Dear Sisters in Crime:
*As you may know, in 2004 Google undertook the task of scanning (digitizing) the contents of several cooperating libraries and, in some cases, displaying snippets of the books, including books still in print or protected by copyright law, on the Google website. Google did not ask permission from rightsholders to do this. In response, several authors and publishers sued Google, claiming copyright infringement. After several years of negotiations, the parties agreed to settle the lawsuit out of court. As part of the settlement, Google agreed to pay a minimum of $45 million to compensate rightsholders whose works were scanned without their permission as of May 5, 2009. The settlement created a new non-profit organization called the Book Rights Registry, which will maintain a database of rightsholders and collect and distribute Google revenue to the appropriate rightsholders.
What does this mean for you? If you own a copyright interest in a book or short story or illustration published on or before January 5, 2009 that was reproduced or displayed by Google, then you are entitled to a claim under the settlement, and you can do any or all of the following: You may claim (that is, identify yourself as the rightsholder to) your materials. You may claim a payment for any materials that Google digitized on or before May 5th, 2009. This payment is estimated to be in the range of $60 per book. You may request that your materials be removed from the Google database or that your materials not be scanned/digitized. You may include or exclude your materials from various display uses as defined by the settlement. By claiming your materials and participating in the settlement, you are making yourself eligible to receive benefits from the settlement. However, you relinquish your right to sue Google or any participating library for digitizing and displaying your materials without your permission. Please note that if you do nothing, you will be bound by the terms of the settlement.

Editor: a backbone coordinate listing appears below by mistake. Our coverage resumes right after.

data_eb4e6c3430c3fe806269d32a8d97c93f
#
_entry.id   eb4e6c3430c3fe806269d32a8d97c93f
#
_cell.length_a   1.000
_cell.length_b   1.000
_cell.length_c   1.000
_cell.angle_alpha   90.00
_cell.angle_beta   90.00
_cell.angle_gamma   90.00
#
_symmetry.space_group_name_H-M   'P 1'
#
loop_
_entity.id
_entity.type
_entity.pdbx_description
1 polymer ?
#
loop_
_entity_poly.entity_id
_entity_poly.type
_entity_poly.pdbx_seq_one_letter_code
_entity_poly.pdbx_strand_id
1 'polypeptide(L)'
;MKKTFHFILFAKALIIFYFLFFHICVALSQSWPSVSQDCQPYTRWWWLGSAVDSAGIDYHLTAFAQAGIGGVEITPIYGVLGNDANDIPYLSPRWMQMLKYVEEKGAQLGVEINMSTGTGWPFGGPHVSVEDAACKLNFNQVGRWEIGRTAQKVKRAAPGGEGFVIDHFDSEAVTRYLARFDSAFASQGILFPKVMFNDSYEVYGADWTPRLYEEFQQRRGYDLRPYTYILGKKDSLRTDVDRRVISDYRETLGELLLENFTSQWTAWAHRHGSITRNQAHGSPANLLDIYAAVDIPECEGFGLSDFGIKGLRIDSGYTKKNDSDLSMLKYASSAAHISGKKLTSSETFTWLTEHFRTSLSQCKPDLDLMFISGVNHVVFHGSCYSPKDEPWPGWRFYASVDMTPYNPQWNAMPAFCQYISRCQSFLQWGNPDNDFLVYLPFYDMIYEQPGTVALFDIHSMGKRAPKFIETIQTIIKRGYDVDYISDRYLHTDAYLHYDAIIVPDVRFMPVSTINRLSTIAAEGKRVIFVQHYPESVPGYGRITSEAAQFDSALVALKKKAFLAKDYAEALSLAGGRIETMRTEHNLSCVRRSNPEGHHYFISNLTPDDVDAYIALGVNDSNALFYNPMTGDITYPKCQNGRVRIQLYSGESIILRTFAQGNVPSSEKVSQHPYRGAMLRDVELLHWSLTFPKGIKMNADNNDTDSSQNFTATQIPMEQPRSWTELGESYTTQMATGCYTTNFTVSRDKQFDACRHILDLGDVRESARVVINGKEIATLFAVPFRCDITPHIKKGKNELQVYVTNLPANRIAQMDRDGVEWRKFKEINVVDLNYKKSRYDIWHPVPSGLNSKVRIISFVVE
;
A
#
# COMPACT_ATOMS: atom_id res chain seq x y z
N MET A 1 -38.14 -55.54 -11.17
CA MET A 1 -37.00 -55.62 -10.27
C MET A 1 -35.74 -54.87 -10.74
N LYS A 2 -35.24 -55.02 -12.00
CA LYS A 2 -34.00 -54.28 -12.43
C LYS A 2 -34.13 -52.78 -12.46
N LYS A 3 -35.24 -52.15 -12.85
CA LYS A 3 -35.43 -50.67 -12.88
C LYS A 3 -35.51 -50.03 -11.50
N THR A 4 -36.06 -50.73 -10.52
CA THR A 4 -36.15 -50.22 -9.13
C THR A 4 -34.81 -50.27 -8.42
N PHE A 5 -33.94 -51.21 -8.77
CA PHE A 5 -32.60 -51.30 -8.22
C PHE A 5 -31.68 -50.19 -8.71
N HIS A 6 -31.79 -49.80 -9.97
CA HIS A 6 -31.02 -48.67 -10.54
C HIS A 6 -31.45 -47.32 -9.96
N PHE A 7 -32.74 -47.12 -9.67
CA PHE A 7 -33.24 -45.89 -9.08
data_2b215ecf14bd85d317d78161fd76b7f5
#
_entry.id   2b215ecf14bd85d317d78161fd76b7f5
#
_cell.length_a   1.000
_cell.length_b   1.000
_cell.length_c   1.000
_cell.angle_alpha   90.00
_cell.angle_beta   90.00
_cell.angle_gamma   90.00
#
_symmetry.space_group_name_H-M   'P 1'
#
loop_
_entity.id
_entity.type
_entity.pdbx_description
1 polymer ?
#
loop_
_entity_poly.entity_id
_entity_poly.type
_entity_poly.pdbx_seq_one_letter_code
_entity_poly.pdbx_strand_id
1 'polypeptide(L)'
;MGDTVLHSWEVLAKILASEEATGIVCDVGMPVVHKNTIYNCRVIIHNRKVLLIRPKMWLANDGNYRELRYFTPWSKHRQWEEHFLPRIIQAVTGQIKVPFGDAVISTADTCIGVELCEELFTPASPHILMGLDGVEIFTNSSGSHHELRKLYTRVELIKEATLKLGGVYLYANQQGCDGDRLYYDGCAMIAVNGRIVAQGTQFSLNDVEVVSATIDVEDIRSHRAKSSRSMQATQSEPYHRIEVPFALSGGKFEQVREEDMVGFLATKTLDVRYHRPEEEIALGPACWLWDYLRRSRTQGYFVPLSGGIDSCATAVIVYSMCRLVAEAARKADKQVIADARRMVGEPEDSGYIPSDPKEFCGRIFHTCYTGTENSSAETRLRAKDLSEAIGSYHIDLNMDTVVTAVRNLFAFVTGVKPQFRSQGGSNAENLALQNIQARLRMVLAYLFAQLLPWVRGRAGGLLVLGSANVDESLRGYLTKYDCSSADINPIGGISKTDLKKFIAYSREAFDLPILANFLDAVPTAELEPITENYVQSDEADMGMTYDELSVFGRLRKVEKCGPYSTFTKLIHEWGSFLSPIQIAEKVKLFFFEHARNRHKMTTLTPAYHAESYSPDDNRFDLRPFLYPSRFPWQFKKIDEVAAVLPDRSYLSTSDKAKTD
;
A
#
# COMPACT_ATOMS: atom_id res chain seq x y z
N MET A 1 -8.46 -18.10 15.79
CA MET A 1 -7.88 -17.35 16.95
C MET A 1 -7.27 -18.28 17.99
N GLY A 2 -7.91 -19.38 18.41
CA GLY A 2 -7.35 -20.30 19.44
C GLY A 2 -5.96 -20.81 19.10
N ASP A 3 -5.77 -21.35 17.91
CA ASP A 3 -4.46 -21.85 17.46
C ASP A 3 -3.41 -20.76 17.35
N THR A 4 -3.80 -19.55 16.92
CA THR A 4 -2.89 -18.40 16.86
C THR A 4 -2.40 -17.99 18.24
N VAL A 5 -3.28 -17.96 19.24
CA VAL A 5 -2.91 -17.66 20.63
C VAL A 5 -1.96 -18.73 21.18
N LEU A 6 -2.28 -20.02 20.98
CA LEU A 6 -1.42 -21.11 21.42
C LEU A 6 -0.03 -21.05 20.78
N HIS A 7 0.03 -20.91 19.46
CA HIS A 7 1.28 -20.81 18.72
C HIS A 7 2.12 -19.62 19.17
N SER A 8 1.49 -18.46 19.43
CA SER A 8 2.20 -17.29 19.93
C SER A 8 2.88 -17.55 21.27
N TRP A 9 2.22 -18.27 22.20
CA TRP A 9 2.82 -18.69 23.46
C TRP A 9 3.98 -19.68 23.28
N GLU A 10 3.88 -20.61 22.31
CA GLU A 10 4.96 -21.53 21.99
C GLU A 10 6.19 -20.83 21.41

I don’t want to be part of the settlement. What do I do? If you opt out of the settlement, you will not receive any of the settlement’s benefits, but you retain the right to pursue action yourself against Google if you choose. To do so, visit http://www.googlebooksettlement.com, and follow the instructions to opt out. The deadline to opt out of the settlement is May 5, 2009.
What are the benefits of the settlement? If you remain in the settlement, you may be entitled to additional revenues from Google’s use of your material. You can determine how and to what extent Google can store/reproduce your work. And, you may be due a cash payment (the aforementioned $60) for the use of your work without your permission.
Is there any easy way to tell if I’m due a cash payment? Yes. See What do I do next? below. When you claim your materials, the settlement website will tell you whether or not a book has been scanned or is scheduled to be scanned.